Conformity assessment, a relatively new activity in the printing industry, is an attestation that specified requirements relating to a product or process have been fulfilled. Printing certification bodies assess printing conformity according to sampling, aim points, tolerances, and decision-making rules that are stipulated by printing standards. However, do we know if: sampling is too large or too small; normative requirements are too many or too few; tolerances are set too tightly or too loosely; and the pass/fail criterion is too stringent or too relaxed? Moreover, how do these factors impact the passing probability of a sample, a job, and the database as a whole? To study inter-dependencies of these factors in production variation conformity, this research assumes that the number of jobs to be assessed for printing conformity is very large and that samples selected from a job are random. Statistical theory is used to study the relation between the passing probabilities of a printing job, a single sheet within each job, and each normative requirement. In our theoretical frame, given the tolerance levels of certain normative requirements, we can determine the passing probabilities of the criteria, the passing probability of a single sheet, and the overall passing probability of a printing job. Given the passing probability of a printing job, we can also determine the tolerance level of each normative requirement by reversing the procedure. This research uses a real-life printing dataset and simulation techniques to determine the passing probabilities of a job as a function of sampling, tolerances, and the pass/fail criterion of a job. This research offers two meaningful inferences: (1) the printing standards development community, i.e., ISO/TC 130, needs to be aware that sampling requirements, the number of normative requirements and their associated tolerances, and the pass/fail criteria impact the passing probability of a job; and (2) printers who are seeking printing certification need to know that, although sampling is random, the passing probability of a job ultimately depends on the process calibration and the effectiveness of local process control.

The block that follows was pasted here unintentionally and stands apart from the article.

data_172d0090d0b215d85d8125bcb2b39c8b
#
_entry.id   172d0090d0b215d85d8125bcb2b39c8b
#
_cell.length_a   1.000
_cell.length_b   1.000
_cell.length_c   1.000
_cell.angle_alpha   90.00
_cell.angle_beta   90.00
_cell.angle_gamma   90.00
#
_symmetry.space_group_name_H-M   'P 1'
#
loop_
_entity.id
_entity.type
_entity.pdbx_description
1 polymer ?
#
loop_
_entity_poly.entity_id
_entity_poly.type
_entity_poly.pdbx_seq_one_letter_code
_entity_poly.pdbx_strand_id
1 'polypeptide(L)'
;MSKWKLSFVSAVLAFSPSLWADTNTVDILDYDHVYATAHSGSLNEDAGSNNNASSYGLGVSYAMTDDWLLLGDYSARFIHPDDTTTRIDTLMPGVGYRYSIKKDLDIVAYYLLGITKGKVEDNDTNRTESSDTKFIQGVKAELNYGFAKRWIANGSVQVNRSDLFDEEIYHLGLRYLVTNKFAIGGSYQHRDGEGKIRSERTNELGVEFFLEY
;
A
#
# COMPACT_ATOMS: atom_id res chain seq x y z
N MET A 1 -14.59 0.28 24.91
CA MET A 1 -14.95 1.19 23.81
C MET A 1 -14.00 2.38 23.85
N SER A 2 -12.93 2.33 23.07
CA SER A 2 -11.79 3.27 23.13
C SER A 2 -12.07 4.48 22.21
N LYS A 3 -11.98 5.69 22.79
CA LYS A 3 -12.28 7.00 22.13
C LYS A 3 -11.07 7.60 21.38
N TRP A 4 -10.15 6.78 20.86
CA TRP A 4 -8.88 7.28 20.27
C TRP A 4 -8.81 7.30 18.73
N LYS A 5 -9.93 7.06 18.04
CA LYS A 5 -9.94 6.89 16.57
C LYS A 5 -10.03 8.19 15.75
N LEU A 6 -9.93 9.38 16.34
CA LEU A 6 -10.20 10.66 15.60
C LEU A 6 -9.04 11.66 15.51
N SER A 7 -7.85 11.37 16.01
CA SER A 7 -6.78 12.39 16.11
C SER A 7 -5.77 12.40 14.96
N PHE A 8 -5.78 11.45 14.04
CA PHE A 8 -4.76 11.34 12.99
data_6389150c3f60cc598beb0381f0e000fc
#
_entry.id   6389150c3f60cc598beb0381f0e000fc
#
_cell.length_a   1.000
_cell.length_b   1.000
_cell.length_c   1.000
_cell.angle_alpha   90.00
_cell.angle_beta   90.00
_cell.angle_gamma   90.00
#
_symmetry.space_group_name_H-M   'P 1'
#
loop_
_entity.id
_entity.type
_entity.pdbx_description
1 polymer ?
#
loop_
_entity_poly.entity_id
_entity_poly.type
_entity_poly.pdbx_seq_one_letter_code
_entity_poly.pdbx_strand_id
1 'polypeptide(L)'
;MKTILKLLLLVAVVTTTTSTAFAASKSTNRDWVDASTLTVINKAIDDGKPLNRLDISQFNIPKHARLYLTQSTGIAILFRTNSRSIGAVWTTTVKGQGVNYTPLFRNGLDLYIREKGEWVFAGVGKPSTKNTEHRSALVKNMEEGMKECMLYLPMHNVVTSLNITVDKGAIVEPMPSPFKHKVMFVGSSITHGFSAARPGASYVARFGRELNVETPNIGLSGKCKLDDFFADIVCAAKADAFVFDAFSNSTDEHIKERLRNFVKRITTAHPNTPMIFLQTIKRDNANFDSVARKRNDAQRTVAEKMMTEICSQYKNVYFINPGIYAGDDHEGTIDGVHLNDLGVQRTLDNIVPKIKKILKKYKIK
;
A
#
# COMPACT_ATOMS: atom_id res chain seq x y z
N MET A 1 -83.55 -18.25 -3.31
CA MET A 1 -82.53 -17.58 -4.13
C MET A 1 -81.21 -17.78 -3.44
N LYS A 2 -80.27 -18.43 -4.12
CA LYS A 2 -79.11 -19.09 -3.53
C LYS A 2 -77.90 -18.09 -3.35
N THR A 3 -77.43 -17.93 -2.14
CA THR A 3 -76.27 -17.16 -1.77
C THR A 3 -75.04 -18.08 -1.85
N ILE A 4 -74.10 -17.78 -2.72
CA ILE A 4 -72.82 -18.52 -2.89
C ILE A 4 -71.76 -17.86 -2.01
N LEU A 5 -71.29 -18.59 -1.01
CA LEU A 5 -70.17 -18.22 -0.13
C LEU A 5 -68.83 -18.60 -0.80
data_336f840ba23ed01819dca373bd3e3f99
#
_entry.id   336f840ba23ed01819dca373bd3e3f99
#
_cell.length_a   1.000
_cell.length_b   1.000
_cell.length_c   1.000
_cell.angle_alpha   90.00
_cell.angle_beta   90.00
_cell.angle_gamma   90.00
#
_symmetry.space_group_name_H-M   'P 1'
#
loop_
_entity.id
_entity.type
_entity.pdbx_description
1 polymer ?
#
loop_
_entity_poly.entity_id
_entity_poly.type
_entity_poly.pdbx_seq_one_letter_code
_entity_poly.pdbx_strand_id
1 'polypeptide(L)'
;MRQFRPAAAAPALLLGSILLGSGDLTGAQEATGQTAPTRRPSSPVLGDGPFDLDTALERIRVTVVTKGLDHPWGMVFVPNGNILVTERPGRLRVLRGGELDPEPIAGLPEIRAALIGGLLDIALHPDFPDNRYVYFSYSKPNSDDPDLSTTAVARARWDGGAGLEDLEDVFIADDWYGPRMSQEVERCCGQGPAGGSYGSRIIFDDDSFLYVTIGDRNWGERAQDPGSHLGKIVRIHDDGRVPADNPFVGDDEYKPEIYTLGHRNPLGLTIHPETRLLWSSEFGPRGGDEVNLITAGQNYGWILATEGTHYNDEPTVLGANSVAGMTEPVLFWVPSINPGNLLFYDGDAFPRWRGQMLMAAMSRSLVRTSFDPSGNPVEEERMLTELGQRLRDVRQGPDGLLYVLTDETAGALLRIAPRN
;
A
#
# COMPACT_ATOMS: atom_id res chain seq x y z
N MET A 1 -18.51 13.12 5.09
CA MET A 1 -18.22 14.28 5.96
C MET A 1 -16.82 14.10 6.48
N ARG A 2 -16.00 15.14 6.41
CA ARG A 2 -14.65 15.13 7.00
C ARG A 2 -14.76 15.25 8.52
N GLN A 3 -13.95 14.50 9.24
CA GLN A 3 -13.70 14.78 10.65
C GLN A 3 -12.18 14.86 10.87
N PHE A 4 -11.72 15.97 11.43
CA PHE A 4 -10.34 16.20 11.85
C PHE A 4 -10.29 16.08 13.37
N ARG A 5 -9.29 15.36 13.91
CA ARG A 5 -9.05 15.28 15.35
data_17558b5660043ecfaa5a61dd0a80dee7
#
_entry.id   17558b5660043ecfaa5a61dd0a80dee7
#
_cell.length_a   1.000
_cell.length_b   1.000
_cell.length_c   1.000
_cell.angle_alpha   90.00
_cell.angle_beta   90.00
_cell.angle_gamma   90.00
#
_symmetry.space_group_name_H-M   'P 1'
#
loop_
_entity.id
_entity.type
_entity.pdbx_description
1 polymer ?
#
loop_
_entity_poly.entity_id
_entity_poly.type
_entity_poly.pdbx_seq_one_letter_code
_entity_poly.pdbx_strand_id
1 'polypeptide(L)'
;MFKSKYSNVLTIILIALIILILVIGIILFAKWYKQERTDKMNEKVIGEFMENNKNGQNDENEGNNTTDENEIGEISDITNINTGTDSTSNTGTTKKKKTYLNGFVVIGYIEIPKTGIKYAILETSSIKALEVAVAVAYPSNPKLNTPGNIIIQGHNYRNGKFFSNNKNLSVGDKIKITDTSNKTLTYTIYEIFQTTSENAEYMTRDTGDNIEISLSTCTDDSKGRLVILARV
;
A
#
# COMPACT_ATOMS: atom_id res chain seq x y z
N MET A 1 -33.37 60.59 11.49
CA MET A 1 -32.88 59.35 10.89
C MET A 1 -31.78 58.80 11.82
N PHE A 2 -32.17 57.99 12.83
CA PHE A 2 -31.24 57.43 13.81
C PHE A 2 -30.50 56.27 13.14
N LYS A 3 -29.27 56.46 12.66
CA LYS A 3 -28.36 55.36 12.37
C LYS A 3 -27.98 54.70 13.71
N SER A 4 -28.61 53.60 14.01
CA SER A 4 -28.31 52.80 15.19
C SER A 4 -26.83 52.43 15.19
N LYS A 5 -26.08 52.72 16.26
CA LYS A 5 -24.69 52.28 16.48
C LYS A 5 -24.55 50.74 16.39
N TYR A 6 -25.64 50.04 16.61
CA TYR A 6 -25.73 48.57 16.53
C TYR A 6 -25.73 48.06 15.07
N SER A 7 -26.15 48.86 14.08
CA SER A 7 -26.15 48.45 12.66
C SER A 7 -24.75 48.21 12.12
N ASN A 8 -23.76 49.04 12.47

Publication Date


Document Type

Full-Length Book


RIT Printing Industry Center (CIAS) research monograph

Department, Program, or Center

Printing Industry Center (CIAS)


RIT – Main Campus